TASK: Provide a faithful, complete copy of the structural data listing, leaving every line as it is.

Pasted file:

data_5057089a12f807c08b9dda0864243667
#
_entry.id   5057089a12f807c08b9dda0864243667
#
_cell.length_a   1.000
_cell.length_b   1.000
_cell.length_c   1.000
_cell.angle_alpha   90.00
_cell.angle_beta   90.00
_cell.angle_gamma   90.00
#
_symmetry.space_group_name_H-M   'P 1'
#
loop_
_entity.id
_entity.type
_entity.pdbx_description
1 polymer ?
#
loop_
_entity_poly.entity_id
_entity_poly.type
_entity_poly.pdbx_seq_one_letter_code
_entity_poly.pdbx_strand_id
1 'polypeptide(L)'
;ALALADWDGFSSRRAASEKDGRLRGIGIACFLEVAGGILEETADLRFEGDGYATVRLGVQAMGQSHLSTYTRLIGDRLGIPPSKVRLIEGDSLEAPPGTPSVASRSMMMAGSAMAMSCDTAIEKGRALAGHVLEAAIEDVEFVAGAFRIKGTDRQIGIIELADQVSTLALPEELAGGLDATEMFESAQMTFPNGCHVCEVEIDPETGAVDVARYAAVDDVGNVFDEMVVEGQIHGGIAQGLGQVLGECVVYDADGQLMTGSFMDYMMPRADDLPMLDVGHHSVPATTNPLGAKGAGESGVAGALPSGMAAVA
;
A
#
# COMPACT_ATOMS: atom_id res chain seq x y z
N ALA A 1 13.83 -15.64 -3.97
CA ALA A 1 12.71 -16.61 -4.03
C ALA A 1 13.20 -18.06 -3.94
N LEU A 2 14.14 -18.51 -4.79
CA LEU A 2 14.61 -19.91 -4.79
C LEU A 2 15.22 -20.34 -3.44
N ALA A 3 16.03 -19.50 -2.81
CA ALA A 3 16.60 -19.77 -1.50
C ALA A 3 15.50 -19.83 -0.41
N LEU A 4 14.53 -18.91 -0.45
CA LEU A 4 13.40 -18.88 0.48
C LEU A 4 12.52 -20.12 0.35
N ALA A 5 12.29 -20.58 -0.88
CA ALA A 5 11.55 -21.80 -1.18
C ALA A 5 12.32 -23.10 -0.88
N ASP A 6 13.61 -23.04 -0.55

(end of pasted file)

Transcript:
data_5057089a12f807c08b9dda0864243667
#
_entry.id   5057089a12f807c08b9dda0864243667
#
_cell.length_a   1.000
_cell.length_b   1.000
_cell.length_c   1.000
_cell.angle_alpha   90.00
_cell.angle_beta   90.00
_cell.angle_gamma   90.00
#
_symmetry.space_group_name_H-M   'P 1'
#
loop_
_entity.id
_entity.type
_entity.pdbx_description
1 polymer ?
#
loop_
_entity_poly.entity_id
_entity_poly.type
_entity_poly.pdbx_seq_one_letter_code
_entity_poly.pdbx_strand_id
1 'polypeptide(L)'
;ALALADWDGFSSRRAASEKDGRLRGIGIACFLEVAGGILEETADLRFEGDGYATVRLGVQAMGQSHLSTYTRLIGDRLGIPPSKVRLIEGDSLEAPPGTPSVASRSMMMAGSAMAMSCDTAIEKGRALAGHVLEAAIEDVEFVAGAFRIKGTDRQIGIIELADQVSTLALPEELAGGLDATEMFESAQMTFPNGCHVCEVEIDPETGAVDVARYAAVDDVGNVFDEMVVEGQIHGGIAQGLGQVLGECVVYDADGQLMTGSFMDYMMPRADDLPMLDVGHHSVPATTNPLGAKGAGESGVAGALPSGMAAVA
;
A
#
# COMPACT_ATOMS: atom_id res chain seq x y z
N ALA A 1 13.83 -15.64 -3.97
CA ALA A 1 12.71 -16.61 -4.03
C ALA A 1 13.20 -18.06 -3.94
N LEU A 2 14.14 -18.51 -4.79
CA LEU A 2 14.61 -19.91 -4.79
C LEU A 2 15.22 -20.34 -3.44
N ALA A 3 16.03 -19.50 -2.81
CA ALA A 3 16.60 -19.77 -1.50
C ALA A 3 15.50 -19.83 -0.41
N LEU A 4 14.53 -18.91 -0.45
CA LEU A 4 13.40 -18.88 0.48
C LEU A 4 12.52 -20.12 0.35
N ALA A 5 12.29 -20.58 -0.88
CA ALA A 5 11.55 -21.80 -1.18
C ALA A 5 12.32 -23.10 -0.88
N ASP A 6 13.61 -23.04 -0.55